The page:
Drink the Bitter Root: A Search for Justice and Healing in Africa

Gary Geddes. Counterpoint (PGW, dist.), $28 (304p) ISBN 978-1-58243-788-0
In his latest travelogue, Geddes (Sailing Home) takes us on a dizzying spin through five sub-Saharan countries, asking why the international justice system and foreign aid have failed to bring peace to the region. Beginning in Rwanda and zigzagging through nearby Uganda, the Democratic Republic of the Congo, Ethiopia, and Somaliland, Geddes encounters similar problems: poverty, sexual violence, genocide, kidnappings, and government oppression. In his search for answers, Geddes attends a hearing by the Gacaca (a traditional Rwandan court), meets an official from the International Criminal Court, and interviews child soldiers and rape and mutilation survivors, trying to probe the gap between the noble aims of international justice and aid organizations and the harsh reality of corrupt regimes, interminable bureaucracy, and foreign corporations exploiting ethnic conflicts in their resource grab. Although the book provides an overview of the region’s morass of internecine feuds, it lacks the historical context that would allow a real sense of the conflicts to emerge. Still, when Geddes reflects on “awkwardly elegant” camels crossing a desert road, a church piled with bodies, or a pair of AK-47s lying barrels crossed on the sand as their owners splash in the surf, these moments glow with the stark beauty and ugliness of rich, though poverty-stricken, lands. Agent: Don Sedgwick, Transatlantic Literary Agency (Canada). (Jan.)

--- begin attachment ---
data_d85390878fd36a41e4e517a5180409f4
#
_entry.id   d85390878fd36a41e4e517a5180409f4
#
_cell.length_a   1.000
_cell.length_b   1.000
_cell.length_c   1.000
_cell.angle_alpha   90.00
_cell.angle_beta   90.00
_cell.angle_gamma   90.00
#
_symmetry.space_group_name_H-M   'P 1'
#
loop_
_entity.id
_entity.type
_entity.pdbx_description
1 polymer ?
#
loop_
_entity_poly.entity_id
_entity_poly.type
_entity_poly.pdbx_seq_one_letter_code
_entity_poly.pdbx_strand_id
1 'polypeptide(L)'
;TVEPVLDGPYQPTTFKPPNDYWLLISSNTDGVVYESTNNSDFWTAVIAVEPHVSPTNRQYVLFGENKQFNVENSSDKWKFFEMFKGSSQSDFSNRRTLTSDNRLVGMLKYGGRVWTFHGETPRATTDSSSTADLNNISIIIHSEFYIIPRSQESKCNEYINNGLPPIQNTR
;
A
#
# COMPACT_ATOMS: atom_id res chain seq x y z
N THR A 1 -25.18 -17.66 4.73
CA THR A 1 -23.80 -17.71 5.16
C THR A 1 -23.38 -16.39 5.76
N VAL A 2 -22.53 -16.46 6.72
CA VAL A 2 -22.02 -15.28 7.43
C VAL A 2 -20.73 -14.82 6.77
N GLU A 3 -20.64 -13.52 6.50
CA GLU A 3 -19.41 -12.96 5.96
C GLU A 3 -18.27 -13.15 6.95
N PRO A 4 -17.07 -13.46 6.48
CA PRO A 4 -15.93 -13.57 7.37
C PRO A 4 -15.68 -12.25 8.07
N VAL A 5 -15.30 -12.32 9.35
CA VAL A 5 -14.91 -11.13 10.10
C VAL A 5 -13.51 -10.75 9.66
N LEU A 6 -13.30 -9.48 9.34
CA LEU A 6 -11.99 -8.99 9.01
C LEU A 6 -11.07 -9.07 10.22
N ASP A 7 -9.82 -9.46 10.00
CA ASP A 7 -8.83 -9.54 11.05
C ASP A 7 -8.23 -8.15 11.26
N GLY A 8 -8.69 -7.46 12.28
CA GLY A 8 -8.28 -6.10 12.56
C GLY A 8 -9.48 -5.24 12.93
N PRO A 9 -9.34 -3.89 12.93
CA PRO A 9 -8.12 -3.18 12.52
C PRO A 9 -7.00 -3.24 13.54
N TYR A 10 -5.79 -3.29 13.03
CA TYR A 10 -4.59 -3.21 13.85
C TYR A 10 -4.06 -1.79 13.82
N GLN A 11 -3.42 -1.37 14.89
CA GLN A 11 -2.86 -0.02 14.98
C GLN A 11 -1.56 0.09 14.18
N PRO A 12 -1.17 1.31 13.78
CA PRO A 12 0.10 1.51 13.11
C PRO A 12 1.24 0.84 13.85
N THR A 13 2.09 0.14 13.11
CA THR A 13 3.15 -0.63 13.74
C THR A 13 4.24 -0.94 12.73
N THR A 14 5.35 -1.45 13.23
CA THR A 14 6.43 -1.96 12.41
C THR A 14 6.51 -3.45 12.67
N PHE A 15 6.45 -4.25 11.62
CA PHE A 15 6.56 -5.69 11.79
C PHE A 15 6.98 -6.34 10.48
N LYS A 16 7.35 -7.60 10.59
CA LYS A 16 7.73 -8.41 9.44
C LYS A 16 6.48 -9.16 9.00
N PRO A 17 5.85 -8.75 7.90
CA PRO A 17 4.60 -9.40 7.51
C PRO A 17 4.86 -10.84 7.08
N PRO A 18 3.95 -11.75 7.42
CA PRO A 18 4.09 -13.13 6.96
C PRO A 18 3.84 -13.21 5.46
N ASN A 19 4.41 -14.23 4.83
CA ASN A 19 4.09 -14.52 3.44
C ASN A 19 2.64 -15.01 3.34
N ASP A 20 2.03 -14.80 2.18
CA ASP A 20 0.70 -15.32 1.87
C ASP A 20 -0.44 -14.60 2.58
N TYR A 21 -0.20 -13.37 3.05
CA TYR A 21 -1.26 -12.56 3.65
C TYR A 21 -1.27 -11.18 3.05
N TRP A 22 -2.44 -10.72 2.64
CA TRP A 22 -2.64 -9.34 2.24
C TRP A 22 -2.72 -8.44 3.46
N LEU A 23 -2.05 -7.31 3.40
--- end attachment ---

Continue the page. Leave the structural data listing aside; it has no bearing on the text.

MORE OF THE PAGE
Reviewed on: 11/28/2011
Release date: 12/01/2011
Open Ebook - 241 pages - 978-1-61902-031-3
Open Ebook - 1 pages - 978-1-55365-969-3
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